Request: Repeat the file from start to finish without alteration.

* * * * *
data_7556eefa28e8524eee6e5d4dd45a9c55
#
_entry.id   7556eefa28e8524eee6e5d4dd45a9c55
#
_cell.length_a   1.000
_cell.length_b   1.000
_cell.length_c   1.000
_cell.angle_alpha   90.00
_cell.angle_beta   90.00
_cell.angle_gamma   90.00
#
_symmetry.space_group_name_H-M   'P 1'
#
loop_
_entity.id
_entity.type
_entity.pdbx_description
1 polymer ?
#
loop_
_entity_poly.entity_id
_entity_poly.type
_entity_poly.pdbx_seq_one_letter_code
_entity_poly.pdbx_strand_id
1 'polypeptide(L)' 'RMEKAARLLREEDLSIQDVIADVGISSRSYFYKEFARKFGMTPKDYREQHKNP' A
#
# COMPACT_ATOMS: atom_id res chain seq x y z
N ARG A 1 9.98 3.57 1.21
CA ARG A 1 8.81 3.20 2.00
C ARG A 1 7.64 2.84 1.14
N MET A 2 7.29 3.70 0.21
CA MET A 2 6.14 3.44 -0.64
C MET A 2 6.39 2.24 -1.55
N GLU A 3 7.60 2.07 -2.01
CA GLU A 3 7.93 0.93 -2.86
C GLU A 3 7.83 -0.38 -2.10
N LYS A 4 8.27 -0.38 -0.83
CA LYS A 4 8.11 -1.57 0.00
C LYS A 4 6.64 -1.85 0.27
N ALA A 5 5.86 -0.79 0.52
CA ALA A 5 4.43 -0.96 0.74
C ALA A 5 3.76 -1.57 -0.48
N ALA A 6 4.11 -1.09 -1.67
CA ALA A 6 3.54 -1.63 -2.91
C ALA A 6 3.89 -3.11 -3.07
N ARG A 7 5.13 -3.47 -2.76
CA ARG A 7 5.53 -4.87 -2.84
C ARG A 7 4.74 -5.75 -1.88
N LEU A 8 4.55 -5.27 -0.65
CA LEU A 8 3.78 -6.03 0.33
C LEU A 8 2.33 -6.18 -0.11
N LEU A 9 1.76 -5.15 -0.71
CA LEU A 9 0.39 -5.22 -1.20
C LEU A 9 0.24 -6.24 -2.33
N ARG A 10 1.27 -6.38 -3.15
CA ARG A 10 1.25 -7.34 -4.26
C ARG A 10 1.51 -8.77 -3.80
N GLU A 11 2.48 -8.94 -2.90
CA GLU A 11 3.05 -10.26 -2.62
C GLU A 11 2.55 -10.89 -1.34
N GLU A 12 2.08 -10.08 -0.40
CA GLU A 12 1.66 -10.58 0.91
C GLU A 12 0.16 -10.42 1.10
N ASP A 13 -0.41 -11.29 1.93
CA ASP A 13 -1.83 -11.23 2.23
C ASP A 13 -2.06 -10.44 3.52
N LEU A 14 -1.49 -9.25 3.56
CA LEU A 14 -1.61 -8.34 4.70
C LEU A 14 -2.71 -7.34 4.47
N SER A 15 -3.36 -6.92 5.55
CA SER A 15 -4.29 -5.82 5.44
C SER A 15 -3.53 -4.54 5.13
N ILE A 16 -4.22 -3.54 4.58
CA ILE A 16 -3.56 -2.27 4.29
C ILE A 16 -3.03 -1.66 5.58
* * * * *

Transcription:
data_7556eefa28e8524eee6e5d4dd45a9c55
#
_entry.id   7556eefa28e8524eee6e5d4dd45a9c55
#
_cell.length_a   1.000
_cell.length_b   1.000
_cell.length_c   1.000
_cell.angle_alpha   90.00
_cell.angle_beta   90.00
_cell.angle_gamma   90.00
#
_symmetry.space_group_name_H-M   'P 1'
#
loop_
_entity.id
_entity.type
_entity.pdbx_description
1 polymer ?
#
loop_
_entity_poly.entity_id
_entity_poly.type
_entity_poly.pdbx_seq_one_letter_code
_entity_poly.pdbx_strand_id
1 'polypeptide(L)' 'RMEKAARLLREEDLSIQDVIADVGISSRSYFYKEFARKFGMTPKDYREQHKNP' A
#
# COMPACT_ATOMS: atom_id res chain seq x y z
N ARG A 1 9.98 3.57 1.21
CA ARG A 1 8.81 3.20 2.00
C ARG A 1 7.64 2.84 1.14
N MET A 2 7.29 3.70 0.21
CA MET A 2 6.14 3.44 -0.64
C MET A 2 6.39 2.24 -1.55
N GLU A 3 7.60 2.07 -2.01
CA GLU A 3 7.93 0.93 -2.86
C GLU A 3 7.83 -0.38 -2.10
N LYS A 4 8.27 -0.38 -0.83
CA LYS A 4 8.11 -1.57 0.00
C LYS A 4 6.64 -1.85 0.27
N ALA A 5 5.86 -0.79 0.52
CA ALA A 5 4.43 -0.96 0.74
C ALA A 5 3.76 -1.57 -0.48
N ALA A 6 4.11 -1.09 -1.67
CA ALA A 6 3.54 -1.63 -2.91
C ALA A 6 3.89 -3.11 -3.07
N ARG A 7 5.13 -3.47 -2.76
CA ARG A 7 5.53 -4.87 -2.84
C ARG A 7 4.74 -5.75 -1.88
N LEU A 8 4.55 -5.27 -0.65
CA LEU A 8 3.78 -6.03 0.33
C LEU A 8 2.33 -6.18 -0.11
N LEU A 9 1.76 -5.15 -0.71
CA LEU A 9 0.39 -5.22 -1.20
C LEU A 9 0.24 -6.24 -2.33
N ARG A 10 1.27 -6.38 -3.15
CA ARG A 10 1.25 -7.34 -4.26
C ARG A 10 1.51 -8.77 -3.80
N GLU A 11 2.48 -8.94 -2.90
CA GLU A 11 3.05 -10.26 -2.62
C GLU A 11 2.55 -10.89 -1.34
N GLU A 12 2.08 -10.08 -0.40
CA GLU A 12 1.66 -10.58 0.91
C GLU A 12 0.16 -10.42 1.10
N ASP A 13 -0.41 -11.29 1.93
CA ASP A 13 -1.83 -11.23 2.23
C ASP A 13 -2.06 -10.44 3.52
N LEU A 14 -1.49 -9.25 3.56
CA LEU A 14 -1.61 -8.34 4.70
C LEU A 14 -2.71 -7.34 4.47
N SER A 15 -3.36 -6.92 5.55
CA SER A 15 -4.29 -5.82 5.44
C SER A 15 -3.53 -4.54 5.13
N ILE A 16 -4.22 -3.54 4.58
CA ILE A 16 -3.56 -2.27 4.29
C ILE A 16 -3.03 -1.66 5.58